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The Children's Book by  Horace E. Scudder
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THE STAG AND THE LION

A Thirsty Stag came to a spring to drink; as he drank he saw his reflection in the water, and was very proud of his antlers when he saw how big and branching they were; but he looked grievously at his feet, and took it hard that they should be so thin and weak. Now, while he was pondering, a Lion suddenly appeared, and began to chase him, and he, turning to run, had the advantage, for the Stagís virtue is in his feet, the Lionís in his loins. As long as the chase was on the plain the Stag was not to be caught, but outstripped the Lion; but when they came to a wooded tract the Stagís horns became tangled in the branches of trees, and not being able to run, he was caught by the Lion. When he was about to be doomed, he exclaimed: "What a wretch am I, who was saved and made happy by the very things which I despised, but have come to my end by what I especially gloried in."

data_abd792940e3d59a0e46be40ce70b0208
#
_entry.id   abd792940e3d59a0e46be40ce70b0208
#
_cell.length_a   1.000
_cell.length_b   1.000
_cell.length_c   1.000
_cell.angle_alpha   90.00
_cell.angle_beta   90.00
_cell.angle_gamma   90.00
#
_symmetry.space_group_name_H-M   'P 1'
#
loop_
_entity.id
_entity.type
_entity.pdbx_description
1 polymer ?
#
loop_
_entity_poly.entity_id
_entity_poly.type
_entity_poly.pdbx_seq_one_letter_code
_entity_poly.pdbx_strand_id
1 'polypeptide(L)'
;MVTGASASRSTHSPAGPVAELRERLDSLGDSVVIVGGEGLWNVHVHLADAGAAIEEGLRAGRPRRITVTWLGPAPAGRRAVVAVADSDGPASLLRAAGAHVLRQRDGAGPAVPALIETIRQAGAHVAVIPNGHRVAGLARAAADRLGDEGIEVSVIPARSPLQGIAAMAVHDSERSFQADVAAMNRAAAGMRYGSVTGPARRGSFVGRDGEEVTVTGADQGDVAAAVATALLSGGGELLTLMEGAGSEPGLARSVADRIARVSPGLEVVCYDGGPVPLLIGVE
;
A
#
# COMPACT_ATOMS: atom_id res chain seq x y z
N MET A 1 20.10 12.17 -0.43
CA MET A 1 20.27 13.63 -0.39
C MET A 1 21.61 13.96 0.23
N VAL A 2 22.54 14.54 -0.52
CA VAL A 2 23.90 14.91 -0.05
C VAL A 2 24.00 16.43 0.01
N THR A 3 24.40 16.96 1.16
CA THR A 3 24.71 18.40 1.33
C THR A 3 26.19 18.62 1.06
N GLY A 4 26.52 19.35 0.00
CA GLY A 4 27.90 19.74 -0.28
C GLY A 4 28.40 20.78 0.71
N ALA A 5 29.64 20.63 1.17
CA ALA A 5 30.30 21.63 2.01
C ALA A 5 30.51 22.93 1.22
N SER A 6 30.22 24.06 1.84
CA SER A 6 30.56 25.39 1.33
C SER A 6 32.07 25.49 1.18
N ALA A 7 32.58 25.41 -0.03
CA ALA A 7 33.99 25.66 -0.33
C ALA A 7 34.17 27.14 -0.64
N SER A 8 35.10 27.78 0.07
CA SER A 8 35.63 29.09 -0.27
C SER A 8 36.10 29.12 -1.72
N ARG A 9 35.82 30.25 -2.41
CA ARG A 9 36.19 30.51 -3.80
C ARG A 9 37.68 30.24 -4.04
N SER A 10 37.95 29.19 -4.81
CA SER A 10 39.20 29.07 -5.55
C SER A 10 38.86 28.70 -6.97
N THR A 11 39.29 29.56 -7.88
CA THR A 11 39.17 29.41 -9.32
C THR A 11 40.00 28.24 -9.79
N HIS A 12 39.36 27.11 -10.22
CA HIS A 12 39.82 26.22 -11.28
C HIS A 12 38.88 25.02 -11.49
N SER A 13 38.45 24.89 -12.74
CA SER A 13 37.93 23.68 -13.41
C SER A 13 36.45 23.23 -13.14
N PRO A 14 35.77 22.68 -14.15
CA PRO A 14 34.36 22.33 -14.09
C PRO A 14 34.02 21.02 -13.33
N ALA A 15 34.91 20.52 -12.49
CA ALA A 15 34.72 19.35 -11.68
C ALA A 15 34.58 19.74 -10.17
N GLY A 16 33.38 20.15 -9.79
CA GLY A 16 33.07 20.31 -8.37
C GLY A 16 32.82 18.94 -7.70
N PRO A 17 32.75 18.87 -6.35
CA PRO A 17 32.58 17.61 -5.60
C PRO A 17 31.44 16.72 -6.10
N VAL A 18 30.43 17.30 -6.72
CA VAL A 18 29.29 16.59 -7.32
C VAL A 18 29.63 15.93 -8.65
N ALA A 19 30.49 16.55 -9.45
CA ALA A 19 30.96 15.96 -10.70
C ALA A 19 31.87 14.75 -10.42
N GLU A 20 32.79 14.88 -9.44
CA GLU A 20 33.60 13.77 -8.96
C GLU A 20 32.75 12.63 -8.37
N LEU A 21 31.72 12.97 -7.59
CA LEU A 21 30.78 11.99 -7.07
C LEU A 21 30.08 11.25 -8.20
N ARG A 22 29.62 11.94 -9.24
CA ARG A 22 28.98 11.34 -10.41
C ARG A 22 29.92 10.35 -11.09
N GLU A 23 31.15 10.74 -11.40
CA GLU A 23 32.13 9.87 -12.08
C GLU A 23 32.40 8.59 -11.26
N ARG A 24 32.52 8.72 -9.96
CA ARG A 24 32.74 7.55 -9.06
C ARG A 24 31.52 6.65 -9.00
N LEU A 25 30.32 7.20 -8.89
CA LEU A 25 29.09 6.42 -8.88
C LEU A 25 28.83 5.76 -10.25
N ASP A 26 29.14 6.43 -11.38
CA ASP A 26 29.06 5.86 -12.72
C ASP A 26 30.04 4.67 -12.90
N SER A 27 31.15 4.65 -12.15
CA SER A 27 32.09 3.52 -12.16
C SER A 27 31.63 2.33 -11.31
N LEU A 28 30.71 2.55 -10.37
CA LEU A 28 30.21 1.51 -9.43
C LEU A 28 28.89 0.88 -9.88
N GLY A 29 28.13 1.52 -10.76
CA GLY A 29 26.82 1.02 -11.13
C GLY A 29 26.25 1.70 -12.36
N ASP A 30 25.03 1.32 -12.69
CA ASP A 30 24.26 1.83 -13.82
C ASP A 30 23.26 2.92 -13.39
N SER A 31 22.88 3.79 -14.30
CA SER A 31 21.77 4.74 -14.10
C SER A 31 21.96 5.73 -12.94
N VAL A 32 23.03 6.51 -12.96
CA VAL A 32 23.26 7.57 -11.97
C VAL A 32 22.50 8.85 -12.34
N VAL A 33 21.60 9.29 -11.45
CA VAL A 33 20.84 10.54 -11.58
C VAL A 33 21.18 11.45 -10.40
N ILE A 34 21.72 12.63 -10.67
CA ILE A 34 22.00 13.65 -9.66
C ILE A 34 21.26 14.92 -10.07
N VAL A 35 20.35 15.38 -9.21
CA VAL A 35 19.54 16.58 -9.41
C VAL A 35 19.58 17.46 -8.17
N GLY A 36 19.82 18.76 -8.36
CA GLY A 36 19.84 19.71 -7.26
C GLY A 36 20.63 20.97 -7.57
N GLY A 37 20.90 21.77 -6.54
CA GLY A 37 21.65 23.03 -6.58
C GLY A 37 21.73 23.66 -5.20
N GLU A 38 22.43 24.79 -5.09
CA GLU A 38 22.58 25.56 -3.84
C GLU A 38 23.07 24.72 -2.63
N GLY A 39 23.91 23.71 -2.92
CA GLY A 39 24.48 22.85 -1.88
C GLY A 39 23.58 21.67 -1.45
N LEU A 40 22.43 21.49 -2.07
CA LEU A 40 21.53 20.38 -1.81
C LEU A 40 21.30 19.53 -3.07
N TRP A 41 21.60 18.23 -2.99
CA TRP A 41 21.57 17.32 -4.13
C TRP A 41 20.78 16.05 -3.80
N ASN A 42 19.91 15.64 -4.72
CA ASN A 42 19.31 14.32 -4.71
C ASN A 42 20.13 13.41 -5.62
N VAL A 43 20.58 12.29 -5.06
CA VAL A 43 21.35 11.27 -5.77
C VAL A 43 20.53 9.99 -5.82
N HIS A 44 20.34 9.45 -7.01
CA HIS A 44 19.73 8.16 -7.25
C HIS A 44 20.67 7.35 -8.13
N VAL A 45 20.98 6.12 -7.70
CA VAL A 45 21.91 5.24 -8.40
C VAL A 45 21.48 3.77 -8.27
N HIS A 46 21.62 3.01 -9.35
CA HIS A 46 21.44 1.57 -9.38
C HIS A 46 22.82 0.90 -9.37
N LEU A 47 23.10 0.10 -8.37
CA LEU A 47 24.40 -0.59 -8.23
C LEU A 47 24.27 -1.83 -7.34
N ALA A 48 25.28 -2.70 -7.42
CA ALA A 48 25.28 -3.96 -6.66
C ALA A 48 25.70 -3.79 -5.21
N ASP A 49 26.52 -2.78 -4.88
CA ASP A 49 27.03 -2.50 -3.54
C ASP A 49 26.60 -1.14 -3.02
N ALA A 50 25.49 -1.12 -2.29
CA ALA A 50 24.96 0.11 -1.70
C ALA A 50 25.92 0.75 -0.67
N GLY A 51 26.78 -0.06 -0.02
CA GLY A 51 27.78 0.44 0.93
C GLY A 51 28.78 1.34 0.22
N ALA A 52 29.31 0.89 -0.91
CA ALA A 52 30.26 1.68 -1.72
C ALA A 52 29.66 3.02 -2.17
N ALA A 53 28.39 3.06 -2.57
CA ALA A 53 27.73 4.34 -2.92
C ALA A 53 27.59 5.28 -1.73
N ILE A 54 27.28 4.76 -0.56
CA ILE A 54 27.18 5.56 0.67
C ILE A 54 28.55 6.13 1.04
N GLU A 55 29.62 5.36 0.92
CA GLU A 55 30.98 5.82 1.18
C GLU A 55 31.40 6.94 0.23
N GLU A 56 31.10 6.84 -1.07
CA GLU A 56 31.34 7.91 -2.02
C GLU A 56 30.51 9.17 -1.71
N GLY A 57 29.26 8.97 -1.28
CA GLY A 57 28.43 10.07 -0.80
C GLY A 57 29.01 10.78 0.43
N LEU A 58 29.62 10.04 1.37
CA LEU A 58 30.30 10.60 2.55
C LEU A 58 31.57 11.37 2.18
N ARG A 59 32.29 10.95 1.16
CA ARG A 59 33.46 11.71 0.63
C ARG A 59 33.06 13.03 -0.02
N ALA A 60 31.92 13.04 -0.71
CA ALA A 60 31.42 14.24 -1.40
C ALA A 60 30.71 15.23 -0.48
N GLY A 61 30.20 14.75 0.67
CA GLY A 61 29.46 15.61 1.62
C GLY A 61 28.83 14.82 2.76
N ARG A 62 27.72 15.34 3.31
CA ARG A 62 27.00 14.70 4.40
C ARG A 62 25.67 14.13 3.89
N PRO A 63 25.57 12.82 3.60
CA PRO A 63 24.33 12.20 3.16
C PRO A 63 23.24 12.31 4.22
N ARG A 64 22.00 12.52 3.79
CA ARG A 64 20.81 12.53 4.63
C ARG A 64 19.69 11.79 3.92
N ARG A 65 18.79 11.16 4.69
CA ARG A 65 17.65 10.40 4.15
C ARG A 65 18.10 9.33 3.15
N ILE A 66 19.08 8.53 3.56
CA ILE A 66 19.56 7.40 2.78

The fable teaches this, that in like manner, men often think they have something fine, and get caught by it unawares; or this, often when in danger those of our friends whom we suspect are really our saviors, while those we trust, turn out to be traitors.


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